Tibco Software Inc Shares Fall After Company Reports Final Q2 Results, Hires a President, Issues Soft Guidance

Tibco Software shared a barrage of news on Thursday, including a soft third-quarter prognosis as a top Hewlett-Packard executive joined Tibco's leadership team.

Jun 20, 2014 at 9:11AM
Tibx Logo

Source: Tibco.

Tibco Software (NASDAQ:TIBX) reported final results for the second quarter of 2014 last evening, following an early June rundown of preliminary sales and estimated earnings. In the June rundown, Tibco pinned second-quarter sales at roughly $251 million, resulting in approximately $0.12 to $0.13 of non-GAAP earnings per diluted share. In Thursday's update, total revenue increased 3% year-over-year to land at $252 million. Adjusted earnings were $0.14 per diluted share, down from $0.18 per share in the year-ago period.

Software sales fell 4% year-over-year to $82.3 million while service and maintenance revenue of $170 million was a 6% annual increase. In a conference call with analysts, CFO Murray Rode explained that sales of the Spotfire analytics suite were lower than expected, particularly in Europe.

In a prepared statement, Tibco CEO Vivek Ranadive expressed disappointment with second-quarter results.

"Although we achieved record second quarter revenue, our results fell short of our expectations," Ranadive said. "We are aggressively focusing on making strategic, operational and organizational changes to address our execution challenges and position TIBCO for sustained growth."

Ranadive also explained the growth opportunities he sees in front of Tibco:

Todd Bradley

Todd Bradley, president of Tibco Systems. Source: HP.

"We see a large and growing opportunity ahead of us in big data, where our technologies can integrate both static and real-time data sources to enable fast data solutions," he said. "These are systems that companies use to create more responsive and customized digital experiences for their customers, fostering greater loyalty and unlocking new avenues for revenue generation."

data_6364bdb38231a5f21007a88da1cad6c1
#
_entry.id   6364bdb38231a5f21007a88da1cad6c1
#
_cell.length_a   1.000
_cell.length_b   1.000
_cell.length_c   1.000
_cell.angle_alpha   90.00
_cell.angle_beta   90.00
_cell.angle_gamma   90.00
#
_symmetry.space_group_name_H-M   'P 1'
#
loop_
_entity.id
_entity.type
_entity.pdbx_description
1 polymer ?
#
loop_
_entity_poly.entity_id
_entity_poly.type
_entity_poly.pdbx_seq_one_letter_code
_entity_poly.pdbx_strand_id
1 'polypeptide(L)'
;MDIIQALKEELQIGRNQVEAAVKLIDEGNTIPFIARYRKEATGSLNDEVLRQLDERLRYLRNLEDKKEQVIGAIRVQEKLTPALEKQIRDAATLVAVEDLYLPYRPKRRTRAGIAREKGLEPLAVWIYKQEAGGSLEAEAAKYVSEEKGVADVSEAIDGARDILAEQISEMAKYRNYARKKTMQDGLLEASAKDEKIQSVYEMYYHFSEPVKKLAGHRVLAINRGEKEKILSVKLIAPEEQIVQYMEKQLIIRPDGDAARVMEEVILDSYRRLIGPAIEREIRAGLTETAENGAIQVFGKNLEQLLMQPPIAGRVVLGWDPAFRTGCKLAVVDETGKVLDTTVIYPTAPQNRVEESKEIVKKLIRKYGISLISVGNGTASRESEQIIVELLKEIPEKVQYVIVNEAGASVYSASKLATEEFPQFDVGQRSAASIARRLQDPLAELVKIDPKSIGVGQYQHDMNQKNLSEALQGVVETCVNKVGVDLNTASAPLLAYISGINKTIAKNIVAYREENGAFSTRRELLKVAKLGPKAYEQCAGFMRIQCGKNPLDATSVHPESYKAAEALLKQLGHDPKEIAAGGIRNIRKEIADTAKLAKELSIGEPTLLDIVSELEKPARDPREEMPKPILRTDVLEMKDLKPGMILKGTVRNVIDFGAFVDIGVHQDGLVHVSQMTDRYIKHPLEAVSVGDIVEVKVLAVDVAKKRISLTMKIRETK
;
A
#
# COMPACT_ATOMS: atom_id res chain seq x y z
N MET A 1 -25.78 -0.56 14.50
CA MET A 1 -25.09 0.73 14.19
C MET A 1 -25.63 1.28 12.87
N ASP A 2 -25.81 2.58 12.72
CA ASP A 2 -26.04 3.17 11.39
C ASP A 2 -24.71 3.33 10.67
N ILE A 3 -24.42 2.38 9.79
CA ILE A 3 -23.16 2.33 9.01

On this basis, Tibco expects to deliver non-GAAP earnings near $0.17 per share on roughly $273 million in third-quarter sales. Analysts are looking for $0.24 per share and $278 million.

In other news, Tibco appointed Hewlett-Packard (NYSE:HPQ) PC and printing VP Todd Bradley as president, reporting to Ranadive. Furthermore, industry veteran Phil Fernandez was added to Tibco's board of directors, increasing the board size from 6 to 7. Fernandez is the co-founder, chairman, and chief executive officer of Marketo.

Tibco shares traded down 1.5% in early Friday pre-market action.

Discover a top stock pick for 2014
Every year, The Motley Fool's chief investment officer hand-picks 1 stock with outstanding potential. Just click here to download your free copy of "The Motley Fool's Top Stock for 2014" today.

Anders Bylund owns shares of Tibco Software. The Motley Fool recommends Tibco Software. Try any of our Foolish newsletter services free for 30 days.

We Fools may not all hold the same opinions, but we all believe that considering a diverse range of insights makes us better investors. The Motley Fool has a disclosure policy.

1 Key Step to Get Rich

Our mission at The Motley Fool is to help the world invest better. Whether that’s helping people overcome their fear of stocks all the way to offering clear and successful guidance on complicated-sounding options trades, we can help.

Feb 1, 2016 at 4:54PM

To be perfectly clear, this is not a get-rich action that my Foolish colleagues and I came up with. But we wouldn't argue with the approach.

A 2015 Business Insider article titled, "11 websites to bookmark if you want to get rich" rated The Motley Fool as the #1 place online to get smarter about investing.

"The Motley Fool aims to build a strong investment community, which it does by providing a variety of resources: the website, books, a newspaper column, a radio [show], and [newsletters]," wrote (the clearly insightful and talented) money reporter Kathleen Elkins. "This site has something for every type of investor, from basic lessons for beginners to investing commentary on mutual funds, stock sectors, and value for the more advanced."